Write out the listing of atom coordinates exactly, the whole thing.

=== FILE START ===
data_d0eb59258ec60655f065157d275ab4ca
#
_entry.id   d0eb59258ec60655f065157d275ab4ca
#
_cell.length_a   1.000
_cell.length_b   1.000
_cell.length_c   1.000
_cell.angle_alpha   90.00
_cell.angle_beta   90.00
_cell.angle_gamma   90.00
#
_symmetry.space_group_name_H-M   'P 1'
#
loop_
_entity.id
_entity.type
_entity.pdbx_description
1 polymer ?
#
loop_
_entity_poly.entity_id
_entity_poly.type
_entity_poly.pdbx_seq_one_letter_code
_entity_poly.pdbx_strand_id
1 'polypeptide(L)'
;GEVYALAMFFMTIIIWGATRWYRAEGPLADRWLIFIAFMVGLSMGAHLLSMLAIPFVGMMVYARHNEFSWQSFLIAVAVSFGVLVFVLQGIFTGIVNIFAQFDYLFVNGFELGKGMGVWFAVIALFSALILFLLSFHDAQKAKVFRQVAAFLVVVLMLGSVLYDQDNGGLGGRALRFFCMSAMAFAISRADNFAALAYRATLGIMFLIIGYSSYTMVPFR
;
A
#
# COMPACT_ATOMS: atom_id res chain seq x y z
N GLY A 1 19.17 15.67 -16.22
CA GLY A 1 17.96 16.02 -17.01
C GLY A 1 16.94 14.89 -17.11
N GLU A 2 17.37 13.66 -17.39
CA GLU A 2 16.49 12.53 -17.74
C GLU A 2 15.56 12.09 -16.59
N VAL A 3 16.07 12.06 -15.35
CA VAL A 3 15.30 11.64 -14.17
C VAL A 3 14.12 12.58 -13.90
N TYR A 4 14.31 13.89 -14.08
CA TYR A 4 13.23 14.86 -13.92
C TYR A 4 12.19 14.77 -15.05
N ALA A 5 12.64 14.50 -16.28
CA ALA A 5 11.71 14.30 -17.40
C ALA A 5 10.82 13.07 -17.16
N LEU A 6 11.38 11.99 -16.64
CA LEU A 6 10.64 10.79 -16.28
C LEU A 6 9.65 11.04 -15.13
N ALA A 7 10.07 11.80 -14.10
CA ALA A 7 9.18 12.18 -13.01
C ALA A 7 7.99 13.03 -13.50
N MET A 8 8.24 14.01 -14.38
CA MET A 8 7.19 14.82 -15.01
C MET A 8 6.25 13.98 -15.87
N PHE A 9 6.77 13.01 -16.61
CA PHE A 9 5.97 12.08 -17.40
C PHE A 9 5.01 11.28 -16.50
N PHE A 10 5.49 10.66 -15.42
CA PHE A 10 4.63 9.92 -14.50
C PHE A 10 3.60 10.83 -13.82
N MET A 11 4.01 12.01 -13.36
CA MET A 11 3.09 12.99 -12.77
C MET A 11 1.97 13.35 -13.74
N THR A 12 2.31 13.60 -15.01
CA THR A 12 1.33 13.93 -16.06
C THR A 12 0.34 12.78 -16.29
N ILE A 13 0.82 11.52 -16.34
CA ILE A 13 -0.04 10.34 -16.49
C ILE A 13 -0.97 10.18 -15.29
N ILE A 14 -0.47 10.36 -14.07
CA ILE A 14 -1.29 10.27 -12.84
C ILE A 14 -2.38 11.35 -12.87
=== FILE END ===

data_d0eb59258ec60655f065157d275ab4ca
#
_entry.id   d0eb59258ec60655f065157d275ab4ca
#
_cell.length_a   1.000
_cell.length_b   1.000
_cell.length_c   1.000
_cell.angle_alpha   90.00
_cell.angle_beta   90.00
_cell.angle_gamma   90.00
#
_symmetry.space_group_name_H-M   'P 1'
#
loop_
_entity.id
_entity.type
_entity.pdbx_description
1 polymer ?
#
loop_
_entity_poly.entity_id
_entity_poly.type
_entity_poly.pdbx_seq_one_letter_code
_entity_poly.pdbx_strand_id
1 'polypeptide(L)'
;GEVYALAMFFMTIIIWGATRWYRAEGPLADRWLIFIAFMVGLSMGAHLLSMLAIPFVGMMVYARHNEFSWQSFLIAVAVSFGVLVFVLQGIFTGIVNIFAQFDYLFVNGFELGKGMGVWFAVIALFSALILFLLSFHDAQKAKVFRQVAAFLVVVLMLGSVLYDQDNGGLGGRALRFFCMSAMAFAISRADNFAALAYRATLGIMFLIIGYSSYTMVPFR
;
A
#
# COMPACT_ATOMS: atom_id res chain seq x y z
N GLY A 1 19.17 15.67 -16.22
CA GLY A 1 17.96 16.02 -17.01
C GLY A 1 16.94 14.89 -17.11
N GLU A 2 17.37 13.66 -17.39
CA GLU A 2 16.49 12.53 -17.74
C GLU A 2 15.56 12.09 -16.59
N VAL A 3 16.07 12.06 -15.35
CA VAL A 3 15.30 11.64 -14.17
C VAL A 3 14.12 12.58 -13.90
N TYR A 4 14.31 13.89 -14.08
CA TYR A 4 13.23 14.86 -13.92
C TYR A 4 12.19 14.77 -15.05
N ALA A 5 12.64 14.50 -16.28
CA ALA A 5 11.71 14.30 -17.40
C ALA A 5 10.82 13.07 -17.16
N LEU A 6 11.38 11.99 -16.64
CA LEU A 6 10.64 10.79 -16.28
C LEU A 6 9.65 11.04 -15.13
N ALA A 7 10.07 11.80 -14.10
CA ALA A 7 9.18 12.18 -13.01
C ALA A 7 7.99 13.03 -13.50
N MET A 8 8.24 14.01 -14.38
CA MET A 8 7.19 14.82 -15.01
C MET A 8 6.25 13.98 -15.87
N PHE A 9 6.77 13.01 -16.61
CA PHE A 9 5.97 12.08 -17.40
C PHE A 9 5.01 11.28 -16.50
N PHE A 10 5.49 10.66 -15.42
CA PHE A 10 4.63 9.92 -14.50
C PHE A 10 3.60 10.83 -13.82
N MET A 11 4.01 12.01 -13.36
CA MET A 11 3.09 12.99 -12.77
C MET A 11 1.97 13.35 -13.74
N THR A 12 2.31 13.60 -15.01
CA THR A 12 1.33 13.93 -16.06
C THR A 12 0.34 12.78 -16.29
N ILE A 13 0.82 11.52 -16.34
CA ILE A 13 -0.04 10.34 -16.49
C ILE A 13 -0.97 10.18 -15.29
N ILE A 14 -0.47 10.36 -14.07
CA ILE A 14 -1.29 10.27 -12.84
C ILE A 14 -2.38 11.35 -12.87